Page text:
Grayling wants to bust unions – RMT condemns Tory witch-hunt

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RMT pickets at Victoria Station emphasising what the Southern rail strike is all about
RMT pickets at Victoria Station emphasising what the Southern rail strike is all about

‘THIS is an industrial dispute about safety, we are not trying to bring the government down,’ RMT general secretary Mick Cash insisted yesterday.

He was responding to calls in the Tory press for PM Theresa May to ban strikes in essential services. In a BBC interview, Cash said of this week’s Southern guards strike: ‘It’s not about jobs, it’s about safety.

‘The norm in the industry is to have a guard on every train. We’ve done deals this year in Scotland, where we’ve kept a guard on every train, we got a deal on East Coast Trains to keep a guard on the train, we got a deal on Great Western to keep,a guard on the train.

‘The norm is actually to keep a guard because it’s safer and it’s more efficient and it’s better for passengers.’ He was asked: ‘To what extent is your union involved in a coordinated effort to create social problems, even economic damage, according to some reports in the Sunday newspapers?’

Cash replied: ‘We’re not, we’ve been fighting the unsafe practice, the unsafe introduction, of driver-only operation since February this year.’ He stressed: ‘We are not part of a conspiracy to bring down this government,we are trying to make sure we have a safe railway. That’s our priority, to ensure the safety of passengers, that’s our first and an only objective.’

It was put to him that the RMT president Sean Hoyle was quoted in one of the Sunday papers as saying ‘from his speech in Brighton in September: “Any trade unionist with any sense would want to bring down this bloody working class-hating Tory government”. Why would he say that if there isn’t some kind of effort to do just that?’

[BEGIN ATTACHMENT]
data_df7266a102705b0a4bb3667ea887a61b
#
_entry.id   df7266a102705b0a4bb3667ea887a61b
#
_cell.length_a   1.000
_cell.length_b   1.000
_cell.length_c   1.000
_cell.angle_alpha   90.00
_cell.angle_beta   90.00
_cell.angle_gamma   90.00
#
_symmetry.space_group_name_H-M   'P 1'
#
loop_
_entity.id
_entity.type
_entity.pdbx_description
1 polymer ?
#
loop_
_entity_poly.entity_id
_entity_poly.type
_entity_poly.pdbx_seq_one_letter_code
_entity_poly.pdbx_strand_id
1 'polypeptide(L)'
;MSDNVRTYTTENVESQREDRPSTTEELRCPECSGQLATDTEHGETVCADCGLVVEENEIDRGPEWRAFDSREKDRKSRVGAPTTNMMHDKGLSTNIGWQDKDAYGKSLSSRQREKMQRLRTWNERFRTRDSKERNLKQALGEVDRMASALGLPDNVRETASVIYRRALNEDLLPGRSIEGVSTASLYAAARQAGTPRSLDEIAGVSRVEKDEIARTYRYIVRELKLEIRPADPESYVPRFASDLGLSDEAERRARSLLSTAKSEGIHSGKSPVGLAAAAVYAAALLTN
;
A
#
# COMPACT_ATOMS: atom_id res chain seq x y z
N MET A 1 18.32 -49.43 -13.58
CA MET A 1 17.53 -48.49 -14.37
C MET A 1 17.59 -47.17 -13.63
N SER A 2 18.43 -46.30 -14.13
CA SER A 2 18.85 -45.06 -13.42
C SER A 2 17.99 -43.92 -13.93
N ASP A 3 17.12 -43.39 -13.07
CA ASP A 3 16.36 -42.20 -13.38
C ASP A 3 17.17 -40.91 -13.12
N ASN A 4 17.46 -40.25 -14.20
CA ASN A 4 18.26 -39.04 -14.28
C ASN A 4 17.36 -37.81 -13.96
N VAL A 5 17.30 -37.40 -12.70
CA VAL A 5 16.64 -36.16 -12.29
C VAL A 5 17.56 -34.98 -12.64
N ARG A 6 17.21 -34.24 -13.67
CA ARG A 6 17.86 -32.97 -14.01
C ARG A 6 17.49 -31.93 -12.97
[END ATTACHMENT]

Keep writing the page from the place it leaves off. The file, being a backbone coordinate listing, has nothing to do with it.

Cash said: ‘I’m not interested in what’s said at small fringe political meetings, the general secretary of the RMT speaks on behalf of the RMT. I am telling you what this dispute is about.’

The interviewer pressed him: ‘But why would your president make such a statement?’ Cash replied: ‘Our focus is about keeping the second safety critical person on the train. This started back in February, I need to remind you by the director of franchise for the Department for Transport saying he’s going to take on the trade unions, he was going to get the trade unions out of his industry.

‘If you’ve got any questions about what’s going on politically, you should ask Chris Grayling, the secretary of state, why his director of franchise is seeking to have a bust up with the unions when all we’re trying to do is keep a second safety critical person on every train. That’s our priority.’

The BBC interviewer asked: ‘Are you saying then that your union is in no way involved in a coordinated effort and would not want to see this Conservative government brought down by your actions?’

Cash replied: ‘Most definitely we are not doing any coordinated action. If people want to get rid of a government they do it through the ballot box. We are in an industrial dispute about keeping a safety critical guard on the train. We have some real serious concerns about the safety of passengers.’

He added: ‘I’m concerned that the new secretary of state for transport hasn’t met us.

‘Chris Grayling as far as I’m concerned is failing. He’s failing to stand up for the industry he’s failing to stand up for passengers by failing to meet us. He needs to get round the table because ultimately GTR and Southern are contractors for the DfT.

‘That’s where the solution lies, getting round the table, not barring people like myself from talks as happened this week. I need to remind you I tried to have meetings with Southern this week to stop industrial action. I got barred by Southern from those discussions.’

Dave Wiltshire, the secretary of the All Trades Unions Alliance, commented: ‘The only conspiracy here is the ruling class one, so as to be able to bring in anti-union laws to ban all strikes to keep the UK in place as a slave labour nation.

‘The ATUA has no problem with saying that we want to see a general strike to defend the NHS and to defend the jobs, wages, safety and rights of all workers. In fact our conference will be discussing and organising for a general strike. We invite all workers who want the Tories out to come along and take part.’